For teachers, learner-centered models require flexibility. While there are of course goals and standards and frameworks to guide instruction, teachers do not follow a lock-step progression based on the school calendar. One teacher explained, “We teach at our own pace according to what the kids need. Classes are not expected to be teaching the same thing at the exact same time. We are more focused on re-teaching when necessary, and more concerned with kids showing they’ve mastered the information before we move on.”
It’s no surprise that motivating learners also comes down to real-world and authentic learner experiences. At Harmony, this means internships and partnerships with local and regional businesses. Students participate in clubs, academic and STEM competitions, fairs, presentations and expos. Sometimes individual student interests grow from an independent activity to a full club or group. One teacher described how one student’s interest in electronics formed the basis of an Electronics Club that the teacher helped establish and other students joined. The teacher explained his reasoning, “I respect my students’ thoughts and I listen to their interests. If I can help them, then I help them.”
Leverage Technology to Personalize Learning & Expand Access
Learner-centered teachers leverage technology to boost access and outcomes by customizing student experiences based on powerful student data. Teachers in learner-centered environments don’t just use “technology for the sake of technology,” and teachers certainly aren’t replaced by programs and devices. In fact, teachers in these blended learning environments are more important than ever. They use data from online programs and assessments to get a clear sense of student learning and then differentiate instruction accordingly. Teachers use student data to form intervention and enrichment groups, and for flexible grouping for dynamic small-group instruction. One teacher explains, “Technology allows me to utilize online learning tools for students. I can see the progress and needs of each of my students via various dashboards and online reports.” Student data is used on a classroom, school and network level to inform the ongoing development of curriculum, as well as overall elements of the STEM SOS model.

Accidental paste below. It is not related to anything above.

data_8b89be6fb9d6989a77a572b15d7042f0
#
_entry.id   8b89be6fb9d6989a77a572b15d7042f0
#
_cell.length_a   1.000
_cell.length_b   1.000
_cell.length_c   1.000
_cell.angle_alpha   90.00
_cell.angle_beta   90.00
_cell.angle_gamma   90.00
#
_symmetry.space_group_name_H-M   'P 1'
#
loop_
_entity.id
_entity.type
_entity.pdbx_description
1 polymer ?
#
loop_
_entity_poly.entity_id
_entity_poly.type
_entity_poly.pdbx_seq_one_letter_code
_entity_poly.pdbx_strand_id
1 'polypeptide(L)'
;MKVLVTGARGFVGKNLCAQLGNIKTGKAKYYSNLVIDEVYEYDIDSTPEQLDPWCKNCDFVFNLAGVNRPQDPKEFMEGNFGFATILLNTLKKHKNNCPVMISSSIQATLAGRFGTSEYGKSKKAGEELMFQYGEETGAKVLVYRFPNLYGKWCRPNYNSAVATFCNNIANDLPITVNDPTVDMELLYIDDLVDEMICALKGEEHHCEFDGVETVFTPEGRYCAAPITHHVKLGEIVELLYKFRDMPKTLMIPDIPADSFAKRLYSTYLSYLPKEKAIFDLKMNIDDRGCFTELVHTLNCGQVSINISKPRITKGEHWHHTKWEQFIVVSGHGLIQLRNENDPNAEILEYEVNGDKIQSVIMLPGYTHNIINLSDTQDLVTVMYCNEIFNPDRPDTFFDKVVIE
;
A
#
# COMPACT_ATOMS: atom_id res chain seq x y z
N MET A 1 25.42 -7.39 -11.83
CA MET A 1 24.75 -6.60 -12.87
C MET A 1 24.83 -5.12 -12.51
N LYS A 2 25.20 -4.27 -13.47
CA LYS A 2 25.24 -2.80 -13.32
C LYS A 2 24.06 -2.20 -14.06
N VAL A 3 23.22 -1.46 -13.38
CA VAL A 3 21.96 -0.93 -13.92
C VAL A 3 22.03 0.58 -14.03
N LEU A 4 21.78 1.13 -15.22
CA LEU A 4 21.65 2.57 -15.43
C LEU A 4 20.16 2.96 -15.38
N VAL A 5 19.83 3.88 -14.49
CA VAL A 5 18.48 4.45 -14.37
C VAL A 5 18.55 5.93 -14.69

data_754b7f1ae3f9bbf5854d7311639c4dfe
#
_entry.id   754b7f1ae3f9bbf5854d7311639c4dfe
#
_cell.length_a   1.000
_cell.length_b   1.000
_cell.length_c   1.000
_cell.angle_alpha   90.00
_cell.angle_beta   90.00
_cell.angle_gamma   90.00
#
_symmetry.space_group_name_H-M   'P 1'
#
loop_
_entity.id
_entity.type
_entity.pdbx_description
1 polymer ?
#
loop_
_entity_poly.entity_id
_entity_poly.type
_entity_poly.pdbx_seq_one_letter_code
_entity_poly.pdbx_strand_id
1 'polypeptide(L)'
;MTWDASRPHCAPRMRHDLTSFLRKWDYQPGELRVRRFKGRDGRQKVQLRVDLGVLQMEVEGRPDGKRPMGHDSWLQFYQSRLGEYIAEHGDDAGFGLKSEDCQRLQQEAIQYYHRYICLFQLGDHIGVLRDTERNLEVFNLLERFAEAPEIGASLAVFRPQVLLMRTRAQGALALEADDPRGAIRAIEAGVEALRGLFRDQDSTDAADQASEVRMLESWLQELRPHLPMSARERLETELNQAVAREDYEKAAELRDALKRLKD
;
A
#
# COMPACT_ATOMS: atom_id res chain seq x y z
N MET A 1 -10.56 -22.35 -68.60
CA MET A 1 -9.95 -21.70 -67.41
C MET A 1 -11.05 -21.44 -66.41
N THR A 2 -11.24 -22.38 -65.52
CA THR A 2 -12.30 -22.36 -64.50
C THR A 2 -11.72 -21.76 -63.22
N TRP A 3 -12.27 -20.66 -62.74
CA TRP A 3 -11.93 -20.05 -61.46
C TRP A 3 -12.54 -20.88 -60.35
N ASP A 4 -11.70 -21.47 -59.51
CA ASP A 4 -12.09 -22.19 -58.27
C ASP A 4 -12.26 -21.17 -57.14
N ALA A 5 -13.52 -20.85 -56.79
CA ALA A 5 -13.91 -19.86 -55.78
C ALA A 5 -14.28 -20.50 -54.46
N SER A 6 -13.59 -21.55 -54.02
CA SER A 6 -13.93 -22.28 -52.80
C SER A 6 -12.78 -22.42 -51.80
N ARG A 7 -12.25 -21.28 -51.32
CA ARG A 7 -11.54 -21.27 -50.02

Blended learning creates efficiencies in the day that free up classroom time for collaboration, experiments, demonstrations and project-based learning. Technology also offers powerful tools for collaboration. In a learner-centered model, the ability to offer ongoing and meaningful feedback is essential. Harmony uses tools like Google Docs for collaborative writing and ongoing feedback while student work is still “in development.” One teacher explained, “Students utilize Google Slides to submit their in-progress presentations or YouTube for videos in the development stage. I can easily comment and share my feedback with the groups via the slides or Edmodo during the process, in other words, as they are actively working. No need to wait for a week or two until the students finish the project and share it with me. This allows me to steer them in the ‘right’ direction in a timely manner.”
Gaining proficiency with technology and various tools also helps students develop unique skills for college and career. They graduate with experiences in filming, editing audio and video, as well as creating their own websites to showcase their work.
Because Harmony schools serve a high population of economically disadvantaged students, access is a real issue. To bridge the “digital divide,” computer labs are available for students after school. All Harmony campuses are also 1:1 in grades 6-12, and students have Chromebooks (funded by a RttT-D grant) that they can take home.
Commit to Professional and Personal Growth
“Teachers may need special skills to be able to design gold standard PBL, but implementing such PBL lessons requires a lot of practice and coaching. That is why Harmony created a teacher support structure with mentor teachers, instructional coaches, data analysts, and curriculum directors. Mentor teachers are experienced lead teachers who are PBL champions at each campus. New teachers take advantage of their expertise. Instructional coaches are district level regional support people who are experts in PBL facilitation and project implementation. They train, co-plan, co-teach, observe, and lead PLCs with teachers periodically throughout the year. And finally curriculum directors are central office level administrators who did majority of the heavy-lifting in curriculum and PBL design work and they also train coaches and teachers to sustain the train the trainer model. During PD days, teachers are placed in different groups based on their experience and prior training history to make sure they get the right training that they can put to use in their classrooms. So PD is also personalized and catered to the individual needs of teachers.”